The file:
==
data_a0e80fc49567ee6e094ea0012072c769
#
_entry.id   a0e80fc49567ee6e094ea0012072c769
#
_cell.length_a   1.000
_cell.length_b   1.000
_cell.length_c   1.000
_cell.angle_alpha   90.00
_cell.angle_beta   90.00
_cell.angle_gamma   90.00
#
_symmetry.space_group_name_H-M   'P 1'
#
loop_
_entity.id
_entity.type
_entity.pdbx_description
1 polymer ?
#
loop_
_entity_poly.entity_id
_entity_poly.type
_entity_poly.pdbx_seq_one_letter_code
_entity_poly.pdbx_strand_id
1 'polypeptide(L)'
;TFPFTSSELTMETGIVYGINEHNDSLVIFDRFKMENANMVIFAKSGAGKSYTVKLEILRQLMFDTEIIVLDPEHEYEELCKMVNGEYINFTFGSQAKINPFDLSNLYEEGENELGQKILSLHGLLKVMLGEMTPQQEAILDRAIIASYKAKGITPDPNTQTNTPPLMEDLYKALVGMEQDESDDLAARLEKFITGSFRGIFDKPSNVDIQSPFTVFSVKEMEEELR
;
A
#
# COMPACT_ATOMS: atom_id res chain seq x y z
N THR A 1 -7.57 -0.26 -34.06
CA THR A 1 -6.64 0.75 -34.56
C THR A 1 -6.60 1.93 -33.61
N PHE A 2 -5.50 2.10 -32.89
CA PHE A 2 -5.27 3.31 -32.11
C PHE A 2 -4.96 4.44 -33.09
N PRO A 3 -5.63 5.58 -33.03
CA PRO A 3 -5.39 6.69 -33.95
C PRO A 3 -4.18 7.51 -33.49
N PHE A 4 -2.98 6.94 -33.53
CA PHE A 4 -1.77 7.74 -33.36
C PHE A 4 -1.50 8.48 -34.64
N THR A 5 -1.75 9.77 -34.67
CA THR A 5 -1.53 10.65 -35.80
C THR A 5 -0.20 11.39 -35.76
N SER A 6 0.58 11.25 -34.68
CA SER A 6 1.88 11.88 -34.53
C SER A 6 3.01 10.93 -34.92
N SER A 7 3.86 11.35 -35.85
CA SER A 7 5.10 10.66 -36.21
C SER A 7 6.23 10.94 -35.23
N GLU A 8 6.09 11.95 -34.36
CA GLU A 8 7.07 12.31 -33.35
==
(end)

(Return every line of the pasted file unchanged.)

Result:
data_a0e80fc49567ee6e094ea0012072c769
#
_entry.id   a0e80fc49567ee6e094ea0012072c769
#
_cell.length_a   1.000
_cell.length_b   1.000
_cell.length_c   1.000
_cell.angle_alpha   90.00
_cell.angle_beta   90.00
_cell.angle_gamma   90.00
#
_symmetry.space_group_name_H-M   'P 1'
#
loop_
_entity.id
_entity.type
_entity.pdbx_description
1 polymer ?
#
loop_
_entity_poly.entity_id
_entity_poly.type
_entity_poly.pdbx_seq_one_letter_code
_entity_poly.pdbx_strand_id
1 'polypeptide(L)'
;TFPFTSSELTMETGIVYGINEHNDSLVIFDRFKMENANMVIFAKSGAGKSYTVKLEILRQLMFDTEIIVLDPEHEYEELCKMVNGEYINFTFGSQAKINPFDLSNLYEEGENELGQKILSLHGLLKVMLGEMTPQQEAILDRAIIASYKAKGITPDPNTQTNTPPLMEDLYKALVGMEQDESDDLAARLEKFITGSFRGIFDKPSNVDIQSPFTVFSVKEMEEELR
;
A
#
# COMPACT_ATOMS: atom_id res chain seq x y z
N THR A 1 -7.57 -0.26 -34.06
CA THR A 1 -6.64 0.75 -34.56
C THR A 1 -6.60 1.93 -33.61
N PHE A 2 -5.50 2.10 -32.89
CA PHE A 2 -5.27 3.31 -32.11
C PHE A 2 -4.96 4.44 -33.09
N PRO A 3 -5.63 5.58 -33.03
CA PRO A 3 -5.39 6.69 -33.95
C PRO A 3 -4.18 7.51 -33.49
N PHE A 4 -2.98 6.94 -33.53
CA PHE A 4 -1.77 7.74 -33.36
C PHE A 4 -1.50 8.48 -34.64
N THR A 5 -1.75 9.77 -34.67
CA THR A 5 -1.53 10.65 -35.80
C THR A 5 -0.20 11.39 -35.76
N SER A 6 0.58 11.25 -34.68
CA SER A 6 1.88 11.88 -34.53
C SER A 6 3.01 10.93 -34.92
N SER A 7 3.86 11.35 -35.85
CA SER A 7 5.10 10.66 -36.21
C SER A 7 6.23 10.94 -35.23
N GLU A 8 6.09 11.95 -34.36
CA GLU A 8 7.07 12.31 -33.35